Episode 16: How I Plan My Photography Marketing

how to plan photography marketing


Photography Business Institute
Photography Business Institute

Something that may shock you is that I don’t plan my photography marketing more than a few months in advance. Let me explain. I’ve got three kids. My kids have a ton of activities and I get their sports schedules a couple of months before the season starts. I run a second business, Photography Business Institute, where I coach photographers about running a profitable photography business. A lot of times, cool opportunities will come up that I want to do. So, if I tried to plan out all of my photography marketing a year at a time, none of it would actually happen on the day I planned.

I’m going to share with you what works for me when I plan my photography marketing. If you’re staring at a blank calendar and you are not sure where to start, don’t panic. I’m going to share one simple tool that I call the drip and hammer. I learned this when I was a marketing director at an advertising agency. It changed everything for me and it will change how you look at your photography marketing, too.

How to Maximise Your Photography Marketing Budget

Years ago, when I was working as a marketing director for a local advertising agency, part of my job was to plan marketing for my clients. We were located in central Illinois, a small market. We didn’t have huge media budgets, so we had to maximize the money. Once I learned the drip and the hammer, it all started to work for my clients. Let me explain to you what the drip and the hammer are and how they can help you make a better photography marketing plan.

The drip, it’s like a faucet. Drip, drip, drip. People need to know that you are always there. If you’re doing the drip properly, it will feel like you’re everywhere. At the advertising agency, that was our goal for our clients. We wanted to create the impression that they were everywhere, even though they didn’t have billion-dollar budgets.

Simple Ways to Promote Your Photography Business

For example, in my photography studio, my drip strategy is to stay out there all the time. I’m writing notes. I volunteer every month. I mentor some high school students in a class called CEO, Creating Entrepreneurial Opportunities. They go to class every day from 7:30 to 9:00 AM  where they learn how to start a successful business, and then start their own business. They come to my studio twice a month and I run a leadership program for them. So every year, fifty kids are very familiar with who I am.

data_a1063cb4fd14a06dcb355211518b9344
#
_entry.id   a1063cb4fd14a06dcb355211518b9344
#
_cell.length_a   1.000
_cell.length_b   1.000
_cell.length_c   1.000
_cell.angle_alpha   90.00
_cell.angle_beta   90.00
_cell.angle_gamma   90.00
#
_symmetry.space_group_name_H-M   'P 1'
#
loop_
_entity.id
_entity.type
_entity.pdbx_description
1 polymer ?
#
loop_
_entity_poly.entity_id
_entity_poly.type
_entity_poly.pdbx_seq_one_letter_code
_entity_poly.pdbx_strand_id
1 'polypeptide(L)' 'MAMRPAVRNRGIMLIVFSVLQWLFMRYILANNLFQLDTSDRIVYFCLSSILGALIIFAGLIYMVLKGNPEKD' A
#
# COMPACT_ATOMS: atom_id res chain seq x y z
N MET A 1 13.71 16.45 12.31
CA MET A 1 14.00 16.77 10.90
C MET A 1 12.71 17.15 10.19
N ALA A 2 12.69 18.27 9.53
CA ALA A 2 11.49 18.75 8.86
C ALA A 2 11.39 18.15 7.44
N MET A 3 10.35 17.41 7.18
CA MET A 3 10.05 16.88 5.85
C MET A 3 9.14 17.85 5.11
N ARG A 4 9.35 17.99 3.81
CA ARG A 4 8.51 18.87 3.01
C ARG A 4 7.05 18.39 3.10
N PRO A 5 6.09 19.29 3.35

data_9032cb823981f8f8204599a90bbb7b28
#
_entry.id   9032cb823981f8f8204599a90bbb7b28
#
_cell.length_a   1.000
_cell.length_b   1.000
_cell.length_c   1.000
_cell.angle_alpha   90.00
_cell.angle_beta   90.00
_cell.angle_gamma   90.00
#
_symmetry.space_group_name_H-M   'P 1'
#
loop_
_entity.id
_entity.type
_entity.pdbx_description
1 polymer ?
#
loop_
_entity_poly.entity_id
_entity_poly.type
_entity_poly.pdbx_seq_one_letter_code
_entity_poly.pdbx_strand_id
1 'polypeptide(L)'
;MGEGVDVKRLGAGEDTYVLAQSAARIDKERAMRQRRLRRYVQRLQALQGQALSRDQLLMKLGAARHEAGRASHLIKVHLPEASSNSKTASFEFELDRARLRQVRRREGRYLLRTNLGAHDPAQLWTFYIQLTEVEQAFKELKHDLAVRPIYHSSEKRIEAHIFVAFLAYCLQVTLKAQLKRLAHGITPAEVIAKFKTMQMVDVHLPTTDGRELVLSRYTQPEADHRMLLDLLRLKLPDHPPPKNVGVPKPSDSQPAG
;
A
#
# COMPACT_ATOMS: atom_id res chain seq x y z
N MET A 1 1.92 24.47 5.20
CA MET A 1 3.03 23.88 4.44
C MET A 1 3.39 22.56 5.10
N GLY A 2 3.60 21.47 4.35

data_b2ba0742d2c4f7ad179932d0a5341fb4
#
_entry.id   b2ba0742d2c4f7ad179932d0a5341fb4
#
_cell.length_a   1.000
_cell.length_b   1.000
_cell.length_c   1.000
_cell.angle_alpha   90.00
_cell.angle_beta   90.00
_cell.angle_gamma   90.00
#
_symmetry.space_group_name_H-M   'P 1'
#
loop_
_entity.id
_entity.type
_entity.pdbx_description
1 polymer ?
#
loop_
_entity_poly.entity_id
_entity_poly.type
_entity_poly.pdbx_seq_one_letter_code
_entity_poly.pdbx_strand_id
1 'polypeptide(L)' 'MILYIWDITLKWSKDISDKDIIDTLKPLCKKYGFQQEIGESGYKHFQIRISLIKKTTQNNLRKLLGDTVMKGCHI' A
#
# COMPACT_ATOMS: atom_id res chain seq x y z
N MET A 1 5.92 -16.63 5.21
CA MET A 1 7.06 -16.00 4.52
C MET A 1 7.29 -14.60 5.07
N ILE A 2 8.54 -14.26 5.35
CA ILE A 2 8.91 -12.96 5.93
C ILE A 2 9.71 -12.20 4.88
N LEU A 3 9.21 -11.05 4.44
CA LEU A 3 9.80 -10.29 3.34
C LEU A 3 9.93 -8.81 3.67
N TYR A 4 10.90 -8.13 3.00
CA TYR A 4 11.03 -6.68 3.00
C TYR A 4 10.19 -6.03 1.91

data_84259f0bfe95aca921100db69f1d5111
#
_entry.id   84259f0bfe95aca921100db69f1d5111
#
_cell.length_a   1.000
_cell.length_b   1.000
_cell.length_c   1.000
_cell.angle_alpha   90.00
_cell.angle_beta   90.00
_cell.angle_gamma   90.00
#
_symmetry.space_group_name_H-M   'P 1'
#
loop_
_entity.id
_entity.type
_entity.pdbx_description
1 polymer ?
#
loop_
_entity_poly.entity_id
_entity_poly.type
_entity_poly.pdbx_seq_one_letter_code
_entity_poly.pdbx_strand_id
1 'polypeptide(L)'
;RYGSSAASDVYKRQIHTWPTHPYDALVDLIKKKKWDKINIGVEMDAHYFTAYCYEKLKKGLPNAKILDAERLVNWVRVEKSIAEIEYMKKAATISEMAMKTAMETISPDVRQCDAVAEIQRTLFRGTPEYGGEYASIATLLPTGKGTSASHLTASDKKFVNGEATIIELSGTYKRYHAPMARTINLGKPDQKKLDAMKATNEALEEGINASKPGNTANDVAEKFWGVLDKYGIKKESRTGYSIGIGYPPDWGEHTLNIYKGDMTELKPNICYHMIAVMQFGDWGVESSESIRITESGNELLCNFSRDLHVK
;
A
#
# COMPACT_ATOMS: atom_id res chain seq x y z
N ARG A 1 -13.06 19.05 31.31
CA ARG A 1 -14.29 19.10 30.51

I speak to leadership groups throughout the year. People pay me money to fly in and speak as a keynote at their conference, but in my own community I do these things for exposure, not pay. I do these to be a drip in my market. I speak to new moms at the hospital and I get in with the mom groups. I’m featured in the newspaper at least once a year. I hired a former CEO student to come paint an inspirational mural that high school students could come and take photos in front of.

We came in one weekend and there was a whole family in graduation outfits taking photos by this mural. The TV station covered it and so did the newspaper. The TV station didn’t have any news that week, so they just kept running it, over and over and over. That gives the impression that we’re everywhere. These things cost me no money. Sure, we do some marketing. I partner with people. We raise money for charity. But most of my photography studio marketing are drip activities.

The Dip is a Long Term Marketing Strategy

Here’s the conflict or the challenge with the drip. If you want the drip to work for you, you’ve got to commit to the long game and you have to have patience. You have to pick photography marketing activities and stick with them. You can’t build a great photography business overnight.

Hammer Activities Will Put You on the Map